Snapchat can be sued over a speed filter that is said to encourage reckless driving, despite the broad legal protections for social media networks.
Snapchat Speed Filter
The Ninth Circuit Appeals Court revived a case that was dismissed last year, reversing an earlier ruling that favored Snapchat.
According to The Verge, it concluded that even if users were populating the filter with their own high driving speeds, Snapchat could still be liable for implicitly rewarding that behavior.
The case, Lemmon v. Snap, was filed after a 20-year-old Snapchat user crashed his car while using the speed filter, at one point driving over 120 miles per hour.
The 2017 crash killed the driver and two teenage passengers. Two of the victims' parents sued Snapchat for wrongful death, saying that it is a combination of an opaque achievement system and speed filter enticed users to drive at unsafe speeds.
The parents claimed that a lot of teenagers believed that they'd get a secret achievement for hitting speeds of 100 miles per hour.
Snapchat countered that there is no such achievement that existed and that it was just providing a tool for users to post their own content, an action shielded under Section 230 of the Communications Decency Act.
After the case hearing, the Ninth Circuit did not rule on whether the platform was liable or not. But it concluded that it was not protected by Section 230, which prevents sites and apps from being sued over what users posts.
Instead, it said that the lawsuit presents a clear example of a claim that simply does not rest on third-party content.
Snapchat indisputably designed the reward system and speed filter, which allegedly created a defective product. This means that Snapchat was sued for the predictable consequences of designing the platform in such a way that it allegedly encouraged dangerous behavior.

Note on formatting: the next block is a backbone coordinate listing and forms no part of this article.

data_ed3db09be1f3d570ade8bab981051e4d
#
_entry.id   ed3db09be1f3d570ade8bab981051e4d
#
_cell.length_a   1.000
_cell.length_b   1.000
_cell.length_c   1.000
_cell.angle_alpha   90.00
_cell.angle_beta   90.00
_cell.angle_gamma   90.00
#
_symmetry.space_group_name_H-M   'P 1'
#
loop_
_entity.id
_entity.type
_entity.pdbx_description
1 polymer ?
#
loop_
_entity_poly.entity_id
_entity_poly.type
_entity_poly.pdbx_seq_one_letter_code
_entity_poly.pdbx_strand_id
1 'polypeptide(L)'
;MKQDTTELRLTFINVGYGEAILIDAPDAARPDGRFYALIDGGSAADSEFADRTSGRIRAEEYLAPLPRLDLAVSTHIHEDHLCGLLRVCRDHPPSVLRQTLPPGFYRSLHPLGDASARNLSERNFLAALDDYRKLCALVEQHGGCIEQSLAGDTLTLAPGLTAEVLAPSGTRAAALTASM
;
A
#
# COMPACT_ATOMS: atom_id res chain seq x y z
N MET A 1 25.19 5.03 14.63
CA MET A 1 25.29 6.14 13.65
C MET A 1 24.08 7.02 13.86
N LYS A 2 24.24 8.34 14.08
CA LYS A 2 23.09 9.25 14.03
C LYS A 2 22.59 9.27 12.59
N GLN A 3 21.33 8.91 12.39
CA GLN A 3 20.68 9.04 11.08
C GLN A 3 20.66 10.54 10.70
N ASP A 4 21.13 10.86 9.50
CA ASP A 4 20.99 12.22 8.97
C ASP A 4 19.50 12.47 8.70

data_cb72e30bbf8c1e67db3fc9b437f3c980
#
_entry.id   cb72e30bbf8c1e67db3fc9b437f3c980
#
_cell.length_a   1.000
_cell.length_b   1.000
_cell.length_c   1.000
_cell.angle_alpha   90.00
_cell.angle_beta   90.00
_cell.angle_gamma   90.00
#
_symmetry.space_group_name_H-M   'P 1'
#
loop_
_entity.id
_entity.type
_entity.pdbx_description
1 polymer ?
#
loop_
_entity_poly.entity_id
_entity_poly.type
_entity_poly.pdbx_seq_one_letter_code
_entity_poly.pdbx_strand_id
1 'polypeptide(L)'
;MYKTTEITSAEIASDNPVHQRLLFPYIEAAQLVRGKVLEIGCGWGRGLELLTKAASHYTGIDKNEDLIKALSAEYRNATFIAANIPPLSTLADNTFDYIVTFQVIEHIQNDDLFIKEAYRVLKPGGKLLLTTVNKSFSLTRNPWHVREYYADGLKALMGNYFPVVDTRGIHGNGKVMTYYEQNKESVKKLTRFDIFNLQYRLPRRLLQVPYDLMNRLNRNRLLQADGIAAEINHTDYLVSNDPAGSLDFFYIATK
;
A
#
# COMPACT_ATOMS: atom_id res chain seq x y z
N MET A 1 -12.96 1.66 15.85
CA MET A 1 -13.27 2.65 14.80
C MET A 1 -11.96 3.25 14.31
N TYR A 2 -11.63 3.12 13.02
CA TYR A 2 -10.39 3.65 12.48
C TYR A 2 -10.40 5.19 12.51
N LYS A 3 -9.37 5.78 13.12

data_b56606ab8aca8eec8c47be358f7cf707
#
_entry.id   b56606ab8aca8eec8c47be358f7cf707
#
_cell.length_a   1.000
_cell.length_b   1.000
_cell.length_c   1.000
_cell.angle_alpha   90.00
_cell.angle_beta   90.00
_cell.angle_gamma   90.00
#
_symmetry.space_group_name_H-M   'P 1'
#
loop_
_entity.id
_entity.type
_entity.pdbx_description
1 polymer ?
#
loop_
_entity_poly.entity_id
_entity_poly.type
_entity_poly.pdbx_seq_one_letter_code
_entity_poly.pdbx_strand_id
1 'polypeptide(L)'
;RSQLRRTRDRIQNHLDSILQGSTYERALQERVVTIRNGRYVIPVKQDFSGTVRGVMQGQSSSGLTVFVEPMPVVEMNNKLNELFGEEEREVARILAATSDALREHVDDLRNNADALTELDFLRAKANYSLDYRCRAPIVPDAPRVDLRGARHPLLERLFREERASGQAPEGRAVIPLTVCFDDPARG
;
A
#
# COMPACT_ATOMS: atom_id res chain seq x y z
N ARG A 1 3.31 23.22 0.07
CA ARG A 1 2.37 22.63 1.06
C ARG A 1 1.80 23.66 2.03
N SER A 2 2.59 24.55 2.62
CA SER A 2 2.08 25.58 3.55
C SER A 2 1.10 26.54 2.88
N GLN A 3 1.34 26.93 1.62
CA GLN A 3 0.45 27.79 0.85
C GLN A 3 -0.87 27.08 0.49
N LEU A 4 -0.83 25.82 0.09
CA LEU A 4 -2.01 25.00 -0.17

Lower Court's Decision
In 2020, a lower court reached a different conclusion.
According to Eric Goldman, a legal blogger, the filter is a speedometer tool and noted that Snapchat warned users against driving at high speeds. The lawsuit was trying to hold Snapchat liable for a user acting dangerously posting about it.
Snapchat's speed filter has a bad history in court. An Uber driver sued the company in 2016 after he collided with a Snapchat user who allegedly tried to hit 100 miles per hour.
In that case, the court sided with the driver, but a Georgia appeals court reversed the decision and said Snapchat's speed filter was not made to encourage speeding.
Lemmon v. Snap's revival cites a landmark 2008 ruling against Roommates.com, which found that Section 230 did not apply when the site guided users to answer potentially discriminatory questions like racial preferences, even if users were the ones supplying the answers.
Roommates.com won the lawsuit, and Snapchat could prevail in this case, but Lemmon v. Snap would set a precedent for interpreting Section 230 unless the Supreme Court uses it, which it did not do for other Section 230-related cases.
Other high-profile suits have argued that a social network is defective for facilitating conduct like harassment, only to be defeated on Section 230 grounds.
This article is owned by Tech Times
Written by Sophie Webster